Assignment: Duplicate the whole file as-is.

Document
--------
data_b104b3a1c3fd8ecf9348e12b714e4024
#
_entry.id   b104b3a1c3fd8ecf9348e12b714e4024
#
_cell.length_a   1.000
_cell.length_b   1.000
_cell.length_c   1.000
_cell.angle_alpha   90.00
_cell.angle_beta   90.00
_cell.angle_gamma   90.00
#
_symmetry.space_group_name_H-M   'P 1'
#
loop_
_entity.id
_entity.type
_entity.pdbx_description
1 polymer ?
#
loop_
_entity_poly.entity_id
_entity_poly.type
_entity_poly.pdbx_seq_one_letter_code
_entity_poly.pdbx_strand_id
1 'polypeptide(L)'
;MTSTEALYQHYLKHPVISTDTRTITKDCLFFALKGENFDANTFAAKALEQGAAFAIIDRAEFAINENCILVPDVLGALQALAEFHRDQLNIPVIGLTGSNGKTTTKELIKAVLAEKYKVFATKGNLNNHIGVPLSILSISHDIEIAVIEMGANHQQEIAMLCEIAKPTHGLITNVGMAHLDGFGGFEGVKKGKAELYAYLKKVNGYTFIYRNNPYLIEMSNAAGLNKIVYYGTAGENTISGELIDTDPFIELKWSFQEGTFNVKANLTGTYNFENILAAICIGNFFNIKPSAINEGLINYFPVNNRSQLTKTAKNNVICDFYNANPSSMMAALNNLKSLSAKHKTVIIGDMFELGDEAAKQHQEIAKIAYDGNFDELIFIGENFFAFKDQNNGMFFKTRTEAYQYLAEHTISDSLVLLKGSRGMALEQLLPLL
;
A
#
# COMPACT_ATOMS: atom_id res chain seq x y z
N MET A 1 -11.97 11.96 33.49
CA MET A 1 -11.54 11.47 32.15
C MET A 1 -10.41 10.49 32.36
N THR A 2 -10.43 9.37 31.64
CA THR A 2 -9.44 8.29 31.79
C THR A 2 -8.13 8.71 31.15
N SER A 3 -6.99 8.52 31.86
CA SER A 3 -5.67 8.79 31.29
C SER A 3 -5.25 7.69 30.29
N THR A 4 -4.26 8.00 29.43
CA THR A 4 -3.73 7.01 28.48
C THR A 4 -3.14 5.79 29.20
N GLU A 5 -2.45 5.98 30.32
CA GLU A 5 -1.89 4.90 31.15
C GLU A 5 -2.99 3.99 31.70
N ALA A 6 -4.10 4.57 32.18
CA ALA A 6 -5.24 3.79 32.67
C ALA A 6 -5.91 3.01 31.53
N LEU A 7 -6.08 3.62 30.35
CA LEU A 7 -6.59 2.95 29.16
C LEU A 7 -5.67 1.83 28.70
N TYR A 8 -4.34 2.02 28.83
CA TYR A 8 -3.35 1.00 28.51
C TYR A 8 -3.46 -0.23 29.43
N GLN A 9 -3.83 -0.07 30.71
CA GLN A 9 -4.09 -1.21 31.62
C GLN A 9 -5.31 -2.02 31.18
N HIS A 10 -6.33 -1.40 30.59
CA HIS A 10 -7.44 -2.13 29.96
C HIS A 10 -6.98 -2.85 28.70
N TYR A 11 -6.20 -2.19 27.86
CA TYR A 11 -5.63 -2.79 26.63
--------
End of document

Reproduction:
data_b104b3a1c3fd8ecf9348e12b714e4024
#
_entry.id   b104b3a1c3fd8ecf9348e12b714e4024
#
_cell.length_a   1.000
_cell.length_b   1.000
_cell.length_c   1.000
_cell.angle_alpha   90.00
_cell.angle_beta   90.00
_cell.angle_gamma   90.00
#
_symmetry.space_group_name_H-M   'P 1'
#
loop_
_entity.id
_entity.type
_entity.pdbx_description
1 polymer ?
#
loop_
_entity_poly.entity_id
_entity_poly.type
_entity_poly.pdbx_seq_one_letter_code
_entity_poly.pdbx_strand_id
1 'polypeptide(L)'
;MTSTEALYQHYLKHPVISTDTRTITKDCLFFALKGENFDANTFAAKALEQGAAFAIIDRAEFAINENCILVPDVLGALQALAEFHRDQLNIPVIGLTGSNGKTTTKELIKAVLAEKYKVFATKGNLNNHIGVPLSILSISHDIEIAVIEMGANHQQEIAMLCEIAKPTHGLITNVGMAHLDGFGGFEGVKKGKAELYAYLKKVNGYTFIYRNNPYLIEMSNAAGLNKIVYYGTAGENTISGELIDTDPFIELKWSFQEGTFNVKANLTGTYNFENILAAICIGNFFNIKPSAINEGLINYFPVNNRSQLTKTAKNNVICDFYNANPSSMMAALNNLKSLSAKHKTVIIGDMFELGDEAAKQHQEIAKIAYDGNFDELIFIGENFFAFKDQNNGMFFKTRTEAYQYLAEHTISDSLVLLKGSRGMALEQLLPLL
;
A
#
# COMPACT_ATOMS: atom_id res chain seq x y z
N MET A 1 -11.97 11.96 33.49
CA MET A 1 -11.54 11.47 32.15
C MET A 1 -10.41 10.49 32.36
N THR A 2 -10.43 9.37 31.64
CA THR A 2 -9.44 8.29 31.79
C THR A 2 -8.13 8.71 31.15
N SER A 3 -6.99 8.52 31.86
CA SER A 3 -5.67 8.79 31.29
C SER A 3 -5.25 7.69 30.29
N THR A 4 -4.26 8.00 29.43
CA THR A 4 -3.73 7.01 28.48
C THR A 4 -3.14 5.79 29.20
N GLU A 5 -2.45 5.98 30.32
CA GLU A 5 -1.89 4.90 31.15
C GLU A 5 -2.99 3.99 31.70
N ALA A 6 -4.10 4.57 32.18
CA ALA A 6 -5.24 3.79 32.67
C ALA A 6 -5.91 3.01 31.53
N LEU A 7 -6.08 3.62 30.35
CA LEU A 7 -6.59 2.95 29.16
C LEU A 7 -5.67 1.83 28.70
N TYR A 8 -4.34 2.02 28.83
CA TYR A 8 -3.35 1.00 28.51
C TYR A 8 -3.46 -0.23 29.43
N GLN A 9 -3.83 -0.07 30.71
CA GLN A 9 -4.09 -1.21 31.62
C GLN A 9 -5.31 -2.02 31.18
N HIS A 10 -6.33 -1.40 30.59
CA HIS A 10 -7.44 -2.13 29.96
C HIS A 10 -6.98 -2.85 28.70
N TYR A 11 -6.20 -2.19 27.86
CA TYR A 11 -5.63 -2.79 26.63